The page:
Sunday, September 29, 2013

The Ceremony of Life


"I am defined by my will to live"
Juane Quick-to-see Smith

"When asked what it means to be an indigenous woman in the twenty-first century, most of the women speak of their womanhood within the context of the family, community, nation. The daily lives of traditional-oriented indigenous woman vary greatly, but most express a deep sense of responsibility for the cultural survival of their people. They define what it means to be a woman as they conduct their work and live their lives surrounded by a chaotic, materialistic culture that tries to narrowly define the roles of women.  Like women everywhere, indigenous women do not want others defining for them what it means to be a woman."

Every Day is A Good Day-Reflections by Contemporary Indigenous Woman
-Wilma Mankiller-

     This is an idea I ponder daily.  I recently had a conversation with a friend of mine who had some pretty strong things to say about the relationship between men and women in our pueblo.  She pointed out that her up bringing was limited in the sense of cultural teachings, but that she see's many inequalities in the value of women in our culture.  She felt that this lateral power struggle stemmed from the men.  As that certain ceremonies were only for men and could not be shared with her daughters.  This very thought of power to me feels more like a post-colonial way of thinking, rather then an indigenous one.  What is power? What does it mean to have power? Who gave you the idea that you had none to begin with?  Powerless??  Who defines what power is?  and Why do you place yourself in a lessor important role in your relationship to the tribe and your husband?  
       All of these thoughts came to mind in our conversation.  More then anything, I could hear anger in her words.  It got me to thinking about an indigenous woman's identity.  We seem to be in a place in our lives where we wish to define our "womanhood" ourselves, rather then have others define it for us. In doing so we define our relationship to our surroundings and to our community.  I actually brought up our cultural teachings with her, which teach us what our relationship is to our surroundings, rather then wasting our time on ownership of power. We are children of the earth and not the center of the universe.  Now...respect...that is a completely different matter all together.  However, I return to the question who defines the meaning of respect?  In the past, women with European values and thinking back to the Victorian period defined our "womanhood." Today, more and more indigenous women are taking into account our cultural teachings and are redefining the worlds perceptions of our "womanhood." Obviously, part of that is regaining our rites of healing and birthing knowledge.  However, it is not easy to remove ourselves from this way of thinking that we are powerless, unimportant, not respected, not valued, emotionless.....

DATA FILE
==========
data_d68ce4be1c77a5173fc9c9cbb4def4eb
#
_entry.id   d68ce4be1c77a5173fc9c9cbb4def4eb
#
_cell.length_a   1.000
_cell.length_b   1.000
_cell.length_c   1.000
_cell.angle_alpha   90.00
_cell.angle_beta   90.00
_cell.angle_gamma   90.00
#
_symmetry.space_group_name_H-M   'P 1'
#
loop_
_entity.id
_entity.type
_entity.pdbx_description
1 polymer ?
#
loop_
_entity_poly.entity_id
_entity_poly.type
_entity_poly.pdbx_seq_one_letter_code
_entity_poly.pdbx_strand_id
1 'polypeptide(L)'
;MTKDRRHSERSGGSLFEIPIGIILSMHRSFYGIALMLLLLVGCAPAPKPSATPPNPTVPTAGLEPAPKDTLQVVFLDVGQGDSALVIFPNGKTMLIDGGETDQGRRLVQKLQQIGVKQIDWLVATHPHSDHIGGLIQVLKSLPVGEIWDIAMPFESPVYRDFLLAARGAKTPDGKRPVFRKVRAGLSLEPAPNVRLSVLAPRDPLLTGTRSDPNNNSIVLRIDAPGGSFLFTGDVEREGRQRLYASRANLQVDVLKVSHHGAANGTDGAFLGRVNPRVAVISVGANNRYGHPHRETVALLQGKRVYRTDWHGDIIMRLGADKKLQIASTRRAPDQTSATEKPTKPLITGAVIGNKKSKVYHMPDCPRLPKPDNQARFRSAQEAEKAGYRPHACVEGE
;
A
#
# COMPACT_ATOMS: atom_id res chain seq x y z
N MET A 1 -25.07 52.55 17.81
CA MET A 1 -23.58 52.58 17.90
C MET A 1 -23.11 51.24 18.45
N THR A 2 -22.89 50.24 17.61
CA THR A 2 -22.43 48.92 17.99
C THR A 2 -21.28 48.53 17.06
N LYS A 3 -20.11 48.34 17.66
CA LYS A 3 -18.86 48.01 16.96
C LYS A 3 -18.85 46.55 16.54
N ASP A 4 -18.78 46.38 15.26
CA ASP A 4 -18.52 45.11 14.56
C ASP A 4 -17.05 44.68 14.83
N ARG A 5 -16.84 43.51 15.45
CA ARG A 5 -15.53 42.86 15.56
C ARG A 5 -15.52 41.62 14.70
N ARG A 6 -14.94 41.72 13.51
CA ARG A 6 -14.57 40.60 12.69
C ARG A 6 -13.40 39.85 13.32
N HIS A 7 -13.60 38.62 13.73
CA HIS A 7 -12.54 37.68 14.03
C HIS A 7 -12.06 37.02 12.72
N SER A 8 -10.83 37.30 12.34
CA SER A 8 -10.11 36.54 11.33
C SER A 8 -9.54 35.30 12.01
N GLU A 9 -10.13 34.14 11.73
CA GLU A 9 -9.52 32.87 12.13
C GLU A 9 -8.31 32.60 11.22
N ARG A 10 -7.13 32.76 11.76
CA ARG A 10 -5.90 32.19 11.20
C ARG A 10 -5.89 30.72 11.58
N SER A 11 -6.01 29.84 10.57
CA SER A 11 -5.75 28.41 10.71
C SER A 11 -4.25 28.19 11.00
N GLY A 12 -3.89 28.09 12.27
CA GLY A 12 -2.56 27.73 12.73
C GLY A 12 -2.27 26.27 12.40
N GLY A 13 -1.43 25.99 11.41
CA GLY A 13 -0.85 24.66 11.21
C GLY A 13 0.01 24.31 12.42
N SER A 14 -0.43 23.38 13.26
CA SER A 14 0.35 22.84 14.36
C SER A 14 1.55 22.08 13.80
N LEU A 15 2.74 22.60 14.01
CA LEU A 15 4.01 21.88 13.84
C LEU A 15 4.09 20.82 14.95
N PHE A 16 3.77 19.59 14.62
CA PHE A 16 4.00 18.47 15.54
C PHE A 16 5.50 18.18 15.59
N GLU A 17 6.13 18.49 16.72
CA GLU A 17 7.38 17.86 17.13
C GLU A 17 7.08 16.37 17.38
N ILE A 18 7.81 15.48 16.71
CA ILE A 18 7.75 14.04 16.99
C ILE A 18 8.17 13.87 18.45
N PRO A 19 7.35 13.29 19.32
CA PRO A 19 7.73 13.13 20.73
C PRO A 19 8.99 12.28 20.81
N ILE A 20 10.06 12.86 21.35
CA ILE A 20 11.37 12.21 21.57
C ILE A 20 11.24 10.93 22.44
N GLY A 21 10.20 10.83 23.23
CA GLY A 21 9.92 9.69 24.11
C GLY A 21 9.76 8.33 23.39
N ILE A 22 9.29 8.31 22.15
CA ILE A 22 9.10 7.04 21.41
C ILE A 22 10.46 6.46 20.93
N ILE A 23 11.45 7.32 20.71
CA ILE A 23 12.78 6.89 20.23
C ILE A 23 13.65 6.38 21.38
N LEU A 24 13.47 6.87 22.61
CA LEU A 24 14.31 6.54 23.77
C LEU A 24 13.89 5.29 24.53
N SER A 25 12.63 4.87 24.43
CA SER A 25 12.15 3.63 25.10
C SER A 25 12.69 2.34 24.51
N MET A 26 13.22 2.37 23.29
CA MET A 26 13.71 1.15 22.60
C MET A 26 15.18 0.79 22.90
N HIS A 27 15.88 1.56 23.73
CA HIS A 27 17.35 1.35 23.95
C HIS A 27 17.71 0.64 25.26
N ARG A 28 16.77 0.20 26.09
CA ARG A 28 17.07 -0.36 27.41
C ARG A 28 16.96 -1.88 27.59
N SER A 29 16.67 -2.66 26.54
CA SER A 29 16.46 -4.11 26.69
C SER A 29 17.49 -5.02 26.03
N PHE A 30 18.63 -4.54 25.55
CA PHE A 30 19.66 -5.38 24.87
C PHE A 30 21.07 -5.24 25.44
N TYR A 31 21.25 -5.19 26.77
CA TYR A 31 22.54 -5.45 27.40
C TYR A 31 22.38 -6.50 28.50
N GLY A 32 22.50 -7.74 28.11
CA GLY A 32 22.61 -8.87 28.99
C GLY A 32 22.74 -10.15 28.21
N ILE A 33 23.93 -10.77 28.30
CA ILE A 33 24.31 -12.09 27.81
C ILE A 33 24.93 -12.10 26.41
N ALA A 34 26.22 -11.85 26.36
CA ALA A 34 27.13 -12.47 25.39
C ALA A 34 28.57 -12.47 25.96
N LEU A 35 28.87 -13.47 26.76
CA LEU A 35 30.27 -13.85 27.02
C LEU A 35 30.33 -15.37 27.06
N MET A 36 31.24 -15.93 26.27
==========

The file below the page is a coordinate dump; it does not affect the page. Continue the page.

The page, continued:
As of late, I find that there are many ways to define ourselves.  We each have the opportunity to pick and choose who our teachers will be.  Will today's fast paced culture teach us that we are the center of the universe to consume everything in our path with little regard for our mother earth. Or....will we listen to our guiding spirits that teach us respect?  This is easier said then done...I know.  I am constantly wrestling with who and what will be my teacher. 
         It seems like my character has been tested all summer with different situations. I feel like I am constantly defining my "womanhood."  
         I recently decided to step away from a project that has had so much meaning for me.  I had gotten so jumbled up in business and other peoples emotional struggles, that it became clear to me that the spirit of our work had been lost.  It turned out as I took some time to regroup that I wasn't willing to risk my spiritual health for this venture.  I realized that for such a place to arise, we each have to be healthy in our mind, body, and spirit, because our relationships were becoming interdependent on each other.  Our trust was being tested.  I guess I can count this as one of my teachings...knowing when to step away.  It has taken me some time to be silent, then to listen, and now to finally appreciate what I have learned.  I am defining my womanhood.  I have decided that my teacher will not be the pursuit of power, it will not be ownership, it will not be in a place of abuse.  For now it is taking the time to be a mother to my children.  To cedar the space we live in to give way for positive thinking.  It is making time to listen to my spirit and taking the time for cultural teachings.....

1 comment:

  1. Listening is one of the hardest things in our lives these fast-paced days. I tend to Little Ones and strive to hear everything they have to say; it's not perfect every day but it is a conscious effort.